Hoarding

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A Thule culture food cache near Cambridge Bay, Nunavut Canada.

Hoarding is a general term for a behavior that leads people or animals to accumulate food or other items during periods of scarcity.

Animal behavior[edit]

Hoarding and caching are common behaviors in many bird species as well as in rodents. Most animal caches are of food. However, some birds will also stingily collect other items, especially if the birds are pets. Magpies are famous for hoarding items such as money and jewelry, although research suggests they are no more attracted to shiny things than other kinds of items. Human hoarding may be related to animal hoarding behavior.[1]

Human hoarding[edit]

Civil unrest or natural disaster may lead people to hoard foodstuffs, water, gasoline and other essentials which they believe, rightly or wrongly, will soon be in short supply. Survivalists, also known as preppers, often stockpile large supplies of these items in anticipation of a large-scale disaster event.

Mental illness[edit]

Apartment of a person with compulsive hoarding

Some hoarding in humans may be a form of mental illness, specifically obsessive-compulsive disorder (OCD),[2] where the perceived importance of the hoarded items far exceeds their true value.[3] Humans may lose the desire to throw away unneeded items because of a feeling of attachment to these items. In severe cases, houses belonging to such people may become a fire hazard (due to blocked exits and stacked papers) or a health hazard (due to vermin infestation, excreta and detritus from excessive pets, hoarded food and garbage or the risk of stacks of items collapsing on the occupants and blocking exit routes).[4] [5]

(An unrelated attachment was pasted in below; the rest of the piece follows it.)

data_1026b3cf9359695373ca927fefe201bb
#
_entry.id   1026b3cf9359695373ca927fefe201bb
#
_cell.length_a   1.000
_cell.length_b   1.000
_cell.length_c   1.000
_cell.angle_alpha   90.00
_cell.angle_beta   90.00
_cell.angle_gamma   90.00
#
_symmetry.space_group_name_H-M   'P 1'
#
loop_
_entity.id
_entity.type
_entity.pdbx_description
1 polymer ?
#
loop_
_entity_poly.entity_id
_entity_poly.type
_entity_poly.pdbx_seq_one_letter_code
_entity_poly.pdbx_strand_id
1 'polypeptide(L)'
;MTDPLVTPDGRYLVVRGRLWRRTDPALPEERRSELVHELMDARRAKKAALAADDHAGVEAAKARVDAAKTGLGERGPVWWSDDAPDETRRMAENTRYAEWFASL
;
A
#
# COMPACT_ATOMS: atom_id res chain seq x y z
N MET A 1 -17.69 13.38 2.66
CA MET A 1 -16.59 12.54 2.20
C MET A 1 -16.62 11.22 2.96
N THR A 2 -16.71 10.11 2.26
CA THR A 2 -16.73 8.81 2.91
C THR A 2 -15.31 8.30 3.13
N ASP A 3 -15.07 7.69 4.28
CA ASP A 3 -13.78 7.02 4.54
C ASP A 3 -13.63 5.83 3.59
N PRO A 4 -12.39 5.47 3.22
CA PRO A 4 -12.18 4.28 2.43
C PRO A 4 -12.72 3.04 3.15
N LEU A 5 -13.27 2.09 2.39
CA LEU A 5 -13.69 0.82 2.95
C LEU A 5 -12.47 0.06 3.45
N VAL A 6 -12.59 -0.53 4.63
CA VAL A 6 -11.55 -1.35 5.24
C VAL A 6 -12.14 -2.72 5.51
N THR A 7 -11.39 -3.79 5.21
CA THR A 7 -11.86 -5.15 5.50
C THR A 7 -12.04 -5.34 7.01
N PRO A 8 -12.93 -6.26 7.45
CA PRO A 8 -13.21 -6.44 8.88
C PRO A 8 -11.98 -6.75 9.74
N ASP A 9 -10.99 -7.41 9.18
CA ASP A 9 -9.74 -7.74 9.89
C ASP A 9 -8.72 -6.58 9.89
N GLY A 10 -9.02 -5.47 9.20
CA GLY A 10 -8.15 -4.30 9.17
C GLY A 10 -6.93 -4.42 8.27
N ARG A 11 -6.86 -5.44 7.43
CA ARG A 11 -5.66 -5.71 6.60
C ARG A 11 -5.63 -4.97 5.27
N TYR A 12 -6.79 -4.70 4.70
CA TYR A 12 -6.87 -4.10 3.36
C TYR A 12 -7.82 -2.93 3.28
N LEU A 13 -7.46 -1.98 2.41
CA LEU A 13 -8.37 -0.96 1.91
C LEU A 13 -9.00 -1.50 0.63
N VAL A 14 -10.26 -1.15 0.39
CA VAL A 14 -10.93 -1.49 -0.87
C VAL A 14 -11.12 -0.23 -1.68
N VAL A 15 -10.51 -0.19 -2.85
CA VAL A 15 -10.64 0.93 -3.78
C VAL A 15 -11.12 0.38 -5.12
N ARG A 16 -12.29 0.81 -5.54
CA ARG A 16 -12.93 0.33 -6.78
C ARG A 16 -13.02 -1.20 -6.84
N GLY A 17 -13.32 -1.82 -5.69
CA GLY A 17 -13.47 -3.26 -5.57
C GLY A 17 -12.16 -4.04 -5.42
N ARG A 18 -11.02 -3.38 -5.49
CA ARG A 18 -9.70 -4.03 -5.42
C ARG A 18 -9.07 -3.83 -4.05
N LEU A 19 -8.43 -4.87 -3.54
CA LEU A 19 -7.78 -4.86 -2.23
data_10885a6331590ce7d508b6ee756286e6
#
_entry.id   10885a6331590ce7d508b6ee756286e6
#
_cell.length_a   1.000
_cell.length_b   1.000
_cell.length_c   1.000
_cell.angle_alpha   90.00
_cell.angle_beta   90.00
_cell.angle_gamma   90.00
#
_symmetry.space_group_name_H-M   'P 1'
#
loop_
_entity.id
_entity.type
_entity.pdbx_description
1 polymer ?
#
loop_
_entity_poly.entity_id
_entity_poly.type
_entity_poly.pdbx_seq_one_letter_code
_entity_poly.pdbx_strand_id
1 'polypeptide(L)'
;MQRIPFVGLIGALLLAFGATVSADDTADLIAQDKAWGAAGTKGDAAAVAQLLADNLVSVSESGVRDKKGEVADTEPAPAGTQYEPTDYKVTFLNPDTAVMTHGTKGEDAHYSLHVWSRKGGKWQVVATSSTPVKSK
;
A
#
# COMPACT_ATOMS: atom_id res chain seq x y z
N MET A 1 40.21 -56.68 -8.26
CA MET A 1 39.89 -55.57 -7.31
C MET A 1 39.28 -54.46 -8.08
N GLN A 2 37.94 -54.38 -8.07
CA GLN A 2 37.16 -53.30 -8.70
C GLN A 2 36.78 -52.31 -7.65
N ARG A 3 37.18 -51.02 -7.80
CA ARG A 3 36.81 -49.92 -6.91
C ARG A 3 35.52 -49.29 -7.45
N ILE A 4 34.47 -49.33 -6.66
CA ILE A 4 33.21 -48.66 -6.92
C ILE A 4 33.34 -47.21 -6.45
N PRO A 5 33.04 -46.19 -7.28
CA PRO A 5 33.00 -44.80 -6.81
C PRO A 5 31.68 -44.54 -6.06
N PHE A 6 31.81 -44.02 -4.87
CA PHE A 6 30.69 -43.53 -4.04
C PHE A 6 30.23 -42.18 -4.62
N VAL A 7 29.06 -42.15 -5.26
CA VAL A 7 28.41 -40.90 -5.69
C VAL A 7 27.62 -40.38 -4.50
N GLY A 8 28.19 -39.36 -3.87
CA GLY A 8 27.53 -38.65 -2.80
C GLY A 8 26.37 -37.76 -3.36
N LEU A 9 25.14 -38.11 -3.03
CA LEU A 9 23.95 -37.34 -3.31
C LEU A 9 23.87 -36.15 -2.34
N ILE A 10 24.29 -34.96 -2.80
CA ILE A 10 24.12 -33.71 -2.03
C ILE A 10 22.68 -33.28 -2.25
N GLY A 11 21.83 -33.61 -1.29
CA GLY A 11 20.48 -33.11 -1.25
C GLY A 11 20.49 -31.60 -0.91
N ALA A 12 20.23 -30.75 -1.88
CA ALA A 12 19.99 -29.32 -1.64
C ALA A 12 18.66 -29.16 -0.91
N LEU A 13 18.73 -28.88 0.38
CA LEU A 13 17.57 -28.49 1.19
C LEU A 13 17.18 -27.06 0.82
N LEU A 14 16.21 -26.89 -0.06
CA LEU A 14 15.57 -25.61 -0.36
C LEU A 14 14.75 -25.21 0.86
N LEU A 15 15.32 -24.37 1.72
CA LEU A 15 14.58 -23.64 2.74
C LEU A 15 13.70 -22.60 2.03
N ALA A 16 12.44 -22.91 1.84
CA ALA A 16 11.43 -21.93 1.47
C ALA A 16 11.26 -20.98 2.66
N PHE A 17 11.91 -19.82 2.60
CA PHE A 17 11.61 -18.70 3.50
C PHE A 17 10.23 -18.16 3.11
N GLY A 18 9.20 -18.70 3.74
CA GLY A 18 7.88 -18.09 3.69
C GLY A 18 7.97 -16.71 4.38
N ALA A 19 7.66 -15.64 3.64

See also[edit]

References[edit]

  1. ^ Andrews-McClymont, Jennifer G.; Lilienfeld, Scott O.; Duke, Marshall P. (Dec 2013). "Evaluating an animal model of compulsive hoarding in humans". Review of General Psychology 17 (4): 399–419. Retrieved 16 April 2014. 
  2. ^ Mayo Clinic hoarding definition
  3. ^ Anxiety Disorders Center/Center for Cognitive Behavioral Therapy: Compulsive Hoarding, Hartford Hospital
  4. ^ "Hoarding", Mayo Clinic, 2012. Retrieved 2013-05-19.
  5. ^ Hoarding, Audrey Wright

Further reading[edit]

External links[edit]